Do high school seniors really consider other options? Do they even know alternatives exist -- alternatives that could put them far ahead of their peers both in the quality of their education and competitiveness in the job market?
By designating price as a key criterion at the earliest stages of the college search process, families can avoid taking on excessive debt to pay for college. It's simple. It's sensible. And it's not at all the way it's done now.
More attention needs to be paid in high school to the requirements for success in both the workplace and higher education. Graduating with a full curriculum of math, science, and English is as important to landing a "decent" job in today's workplaces as in gaining college admission.
Accredited law schools today are guided by a standard model. This model is not required by the accreditation standards. Rather, it is an unwritten set of characteristics widely viewed as the ideal for legal education.
It is our job as teachers to create those learning moments that help us make sense of complex realities, that clarify without oversimplifying, that disturb our assumptions and force us to think through new ones.
If you haven't accomplished the earlier savings priorities, such as setting aside a rainy day fund or funding your retirement account, then stop beating yourself up over your lack of college savings. You're not there, yet.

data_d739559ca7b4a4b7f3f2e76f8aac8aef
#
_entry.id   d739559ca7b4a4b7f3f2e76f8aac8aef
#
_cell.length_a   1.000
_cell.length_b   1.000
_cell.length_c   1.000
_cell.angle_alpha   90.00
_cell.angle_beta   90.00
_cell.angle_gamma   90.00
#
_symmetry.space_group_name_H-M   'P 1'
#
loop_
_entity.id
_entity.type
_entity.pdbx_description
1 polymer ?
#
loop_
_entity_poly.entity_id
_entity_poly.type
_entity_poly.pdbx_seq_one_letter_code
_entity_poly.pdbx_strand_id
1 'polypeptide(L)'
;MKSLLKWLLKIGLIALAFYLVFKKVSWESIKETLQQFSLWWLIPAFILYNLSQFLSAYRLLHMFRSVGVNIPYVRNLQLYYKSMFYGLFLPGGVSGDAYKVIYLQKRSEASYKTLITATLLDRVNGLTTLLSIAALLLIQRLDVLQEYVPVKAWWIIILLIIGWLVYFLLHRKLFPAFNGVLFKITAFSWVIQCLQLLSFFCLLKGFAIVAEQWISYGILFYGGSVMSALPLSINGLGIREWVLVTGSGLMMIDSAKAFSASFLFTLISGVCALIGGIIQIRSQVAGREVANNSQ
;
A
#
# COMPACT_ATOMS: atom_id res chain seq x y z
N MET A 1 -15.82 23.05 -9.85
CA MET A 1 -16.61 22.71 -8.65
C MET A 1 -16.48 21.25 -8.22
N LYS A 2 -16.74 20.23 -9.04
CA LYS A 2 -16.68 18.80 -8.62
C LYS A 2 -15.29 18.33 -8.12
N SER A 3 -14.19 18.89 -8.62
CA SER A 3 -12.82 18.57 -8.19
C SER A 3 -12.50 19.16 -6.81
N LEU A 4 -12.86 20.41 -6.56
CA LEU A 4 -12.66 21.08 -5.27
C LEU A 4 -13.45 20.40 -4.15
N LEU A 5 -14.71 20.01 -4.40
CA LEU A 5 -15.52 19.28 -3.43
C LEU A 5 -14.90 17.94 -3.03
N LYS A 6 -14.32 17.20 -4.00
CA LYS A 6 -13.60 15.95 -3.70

Until public officials, administrators, faculty members, students and the general public are sufficiently aroused to demand major changes it is unlikely that we will see a major transformation in the way our colleges are run.
Overnight, it seems, our institutions of higher learning have become more akin to businesses selling goods and services than to that idyllic picture of times past contained in our memory. In addition to competition, other forces have been at work within our institutions.
Student loans will mean that I will have to put off that trip to Europe, give up my dream apartment and be struggling financially for a while. I will be sacrificing a part of my future happiness for education.
It's time to put education first and ensure that we are doing everything in our power to once again have the highest proportion of college graduates in the world. Our economic competiveness depends on it.
So much for fair-minded visions of colleges and universities as elevated bastions of fairness, equity, and leveling of the playing field. Instead, colleges are now freely admitting the open secret that they tip the odds and open the door wider to welcome the well heeled.
What separates Democrats and Republicans on the matter of the student debt crisis is a chicken or egg debate about low-cost, lightly credit-underwritten government financing and grant-giving, and the unsustainably high tuition prices charged by the schools.
Now it's two months after graduation. I have an Ivy League master's degree, but I certainly don't feel $60,000 smarter. In fact, I feel a bit like I've snapped out of the piper's trance, only after stepping off the cliff.